In the Mary Bowles case, the IRA secured her transfer to Bessborough and her eventual release .


Conditions within the Magdalene Laundries didn’t much concern the Cork bishop, but when the State asked for details relating to the care of infants in Bessborough, he complained that it was trying to compel a religious order to behave in a manner contrary to Canon Law. 

In fact, whenever the State became uneasy at conditions in Bessborough, the bishop argued that  Canon Law did not permit the nuns to reveal the identity of the women who were resident, nor their home or current addresses. Such information had to be kept a secret, he ordered.

He  also opposed Department of Health inspections on the grounds that the State did not have the power to make decisions and judgements regarding the religious community which ran the place, the Congregation of the Sacred Heart of Jesus and Mary.

An arch-conservative and fearful of the advance of socialism in this country, he warned the government that it could not make demands on hospitals as that would be contrary to the Canon Law of the Catholic Church.

And, he declared, since Bessborough was not a state-run institution ‘any inspection should not encroach on its independence as a religious community.’

In the meantime, between the years 1922 and 1946,  and in spite of Coholan’s Canon Law nonsense, 674 infants died at the home. About which the Bishop showed no interest!

Nor did confidential reports concern him, even when they disclosed that ‘the greater number (of babies) were miserable scraps of humanity, wizened, some emaciated and almost all had rash and sores all over their bodies, faces, hands and heads.’

Fact is that the Department of Local Government and Public Health did not properly monitor or inspect the place, even when alarm was growing in Cork city at the number of infant deaths, and civil servants were warning of  ‘a public scandal.’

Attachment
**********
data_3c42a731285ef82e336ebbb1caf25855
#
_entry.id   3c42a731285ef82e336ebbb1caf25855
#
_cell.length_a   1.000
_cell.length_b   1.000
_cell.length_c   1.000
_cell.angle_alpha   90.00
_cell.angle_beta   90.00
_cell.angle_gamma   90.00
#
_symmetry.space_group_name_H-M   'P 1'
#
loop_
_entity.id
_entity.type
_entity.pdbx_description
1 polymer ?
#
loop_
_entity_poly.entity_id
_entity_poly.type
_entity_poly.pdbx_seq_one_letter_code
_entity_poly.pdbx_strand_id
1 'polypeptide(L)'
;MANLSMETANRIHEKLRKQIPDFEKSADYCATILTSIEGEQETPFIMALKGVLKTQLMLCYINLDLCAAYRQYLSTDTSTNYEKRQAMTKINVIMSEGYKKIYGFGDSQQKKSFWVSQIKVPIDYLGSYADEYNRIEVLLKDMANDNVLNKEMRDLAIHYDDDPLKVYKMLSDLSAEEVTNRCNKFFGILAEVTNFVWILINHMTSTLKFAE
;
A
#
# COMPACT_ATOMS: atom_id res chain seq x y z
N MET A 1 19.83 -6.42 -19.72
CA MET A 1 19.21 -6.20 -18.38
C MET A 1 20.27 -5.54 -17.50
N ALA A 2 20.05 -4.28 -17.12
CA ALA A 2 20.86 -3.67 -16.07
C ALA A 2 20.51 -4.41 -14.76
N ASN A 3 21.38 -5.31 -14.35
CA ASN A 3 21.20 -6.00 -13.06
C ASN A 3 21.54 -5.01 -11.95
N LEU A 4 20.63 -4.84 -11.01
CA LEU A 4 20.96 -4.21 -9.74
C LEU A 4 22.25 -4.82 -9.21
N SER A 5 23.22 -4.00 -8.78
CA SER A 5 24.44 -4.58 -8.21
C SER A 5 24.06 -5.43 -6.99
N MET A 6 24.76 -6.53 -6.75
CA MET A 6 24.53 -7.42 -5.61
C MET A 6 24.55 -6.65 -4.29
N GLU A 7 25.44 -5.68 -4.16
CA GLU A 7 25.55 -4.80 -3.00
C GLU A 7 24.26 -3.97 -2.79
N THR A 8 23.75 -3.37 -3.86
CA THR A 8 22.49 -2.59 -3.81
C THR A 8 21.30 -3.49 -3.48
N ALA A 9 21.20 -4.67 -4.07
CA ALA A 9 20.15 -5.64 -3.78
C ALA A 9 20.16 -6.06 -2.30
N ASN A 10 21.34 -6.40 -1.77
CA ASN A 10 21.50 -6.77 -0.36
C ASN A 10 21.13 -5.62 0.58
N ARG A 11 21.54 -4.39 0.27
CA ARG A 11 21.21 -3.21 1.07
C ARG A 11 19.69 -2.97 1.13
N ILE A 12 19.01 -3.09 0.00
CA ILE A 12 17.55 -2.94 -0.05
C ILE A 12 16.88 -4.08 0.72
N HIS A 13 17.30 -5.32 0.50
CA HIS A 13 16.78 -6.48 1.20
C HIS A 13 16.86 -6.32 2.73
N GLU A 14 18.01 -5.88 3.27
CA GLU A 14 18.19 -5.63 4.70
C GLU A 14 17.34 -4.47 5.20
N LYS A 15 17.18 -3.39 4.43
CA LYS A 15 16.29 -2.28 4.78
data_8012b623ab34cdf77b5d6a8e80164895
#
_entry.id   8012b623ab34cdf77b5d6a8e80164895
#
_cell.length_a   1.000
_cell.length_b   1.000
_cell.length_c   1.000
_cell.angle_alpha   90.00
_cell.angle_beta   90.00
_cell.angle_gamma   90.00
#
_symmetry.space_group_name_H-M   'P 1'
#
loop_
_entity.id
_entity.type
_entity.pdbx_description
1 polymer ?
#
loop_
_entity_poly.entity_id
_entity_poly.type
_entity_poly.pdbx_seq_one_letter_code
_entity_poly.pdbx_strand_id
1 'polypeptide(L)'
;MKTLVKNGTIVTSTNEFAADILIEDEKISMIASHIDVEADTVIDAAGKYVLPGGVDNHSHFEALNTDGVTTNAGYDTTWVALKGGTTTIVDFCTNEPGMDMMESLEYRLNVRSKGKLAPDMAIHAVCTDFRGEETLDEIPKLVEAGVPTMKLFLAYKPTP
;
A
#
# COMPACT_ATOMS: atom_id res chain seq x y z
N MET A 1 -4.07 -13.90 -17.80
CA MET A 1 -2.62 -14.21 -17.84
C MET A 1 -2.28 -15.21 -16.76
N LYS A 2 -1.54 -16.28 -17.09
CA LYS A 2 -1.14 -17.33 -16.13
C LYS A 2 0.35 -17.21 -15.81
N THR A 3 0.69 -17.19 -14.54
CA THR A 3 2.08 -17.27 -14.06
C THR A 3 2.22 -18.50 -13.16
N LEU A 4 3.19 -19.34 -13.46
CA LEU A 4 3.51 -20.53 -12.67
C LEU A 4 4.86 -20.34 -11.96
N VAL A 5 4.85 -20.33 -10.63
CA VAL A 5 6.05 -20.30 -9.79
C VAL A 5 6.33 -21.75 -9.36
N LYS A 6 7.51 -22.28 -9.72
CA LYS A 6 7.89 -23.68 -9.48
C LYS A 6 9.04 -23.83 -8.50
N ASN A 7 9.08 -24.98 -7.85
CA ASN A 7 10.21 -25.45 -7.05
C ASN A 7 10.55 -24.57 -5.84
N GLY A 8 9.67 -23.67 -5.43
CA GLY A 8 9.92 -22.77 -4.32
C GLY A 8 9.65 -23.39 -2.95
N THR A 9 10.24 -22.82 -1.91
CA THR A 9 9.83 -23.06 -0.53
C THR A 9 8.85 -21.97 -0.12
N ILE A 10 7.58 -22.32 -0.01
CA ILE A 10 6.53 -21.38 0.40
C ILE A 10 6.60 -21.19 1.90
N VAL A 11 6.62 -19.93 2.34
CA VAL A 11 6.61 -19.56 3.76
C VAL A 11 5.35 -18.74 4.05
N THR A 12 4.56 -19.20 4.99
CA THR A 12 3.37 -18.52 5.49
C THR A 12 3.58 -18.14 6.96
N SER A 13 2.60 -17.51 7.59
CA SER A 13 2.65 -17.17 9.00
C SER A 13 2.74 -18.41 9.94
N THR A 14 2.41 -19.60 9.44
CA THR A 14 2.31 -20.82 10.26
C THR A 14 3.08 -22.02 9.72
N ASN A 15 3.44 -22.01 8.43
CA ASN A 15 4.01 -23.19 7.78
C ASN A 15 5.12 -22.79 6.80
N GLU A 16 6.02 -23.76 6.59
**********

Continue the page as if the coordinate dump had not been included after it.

Historic questions

Nonetheless, it’s a fact that a chief medical adviser, who examined the infants, wanted to close the place, reporting that deaths had been going on for years and nothing had been done.

His damning report alarmed Bishop Cohalan who complained to the Papal Nuncio of the dangers of a public scandal. The Nuncio put pressure on Taoiseach Eamon de Valera who agreed with the report’s critical findings but added that ‘a public scandal’ was to be avoided at all costs.

Needless to say, the religious order at the centre of the controversy was of the same opinion, especially with regard to any investigation that might lead to the withdrawal of State funding.  There had to be no rumours or malicious gossip that would discredit the nuns.

Result? Bessborough was disinfected, painted and a new doctor and matron were appointed. Things rumbled on until 1947 when the State’s chief medical adviser had enough. He temporarily closed the place and sacked the Sacred Heart nun in charge.

But, to Cork’s lasting shame, there never was a proper investigation into the 674 infant deaths, nor an explanation as to why the place had an 82 per cent infant-mortality rate at a time when Ireland’s infant-mortality rate was about 7 per cent.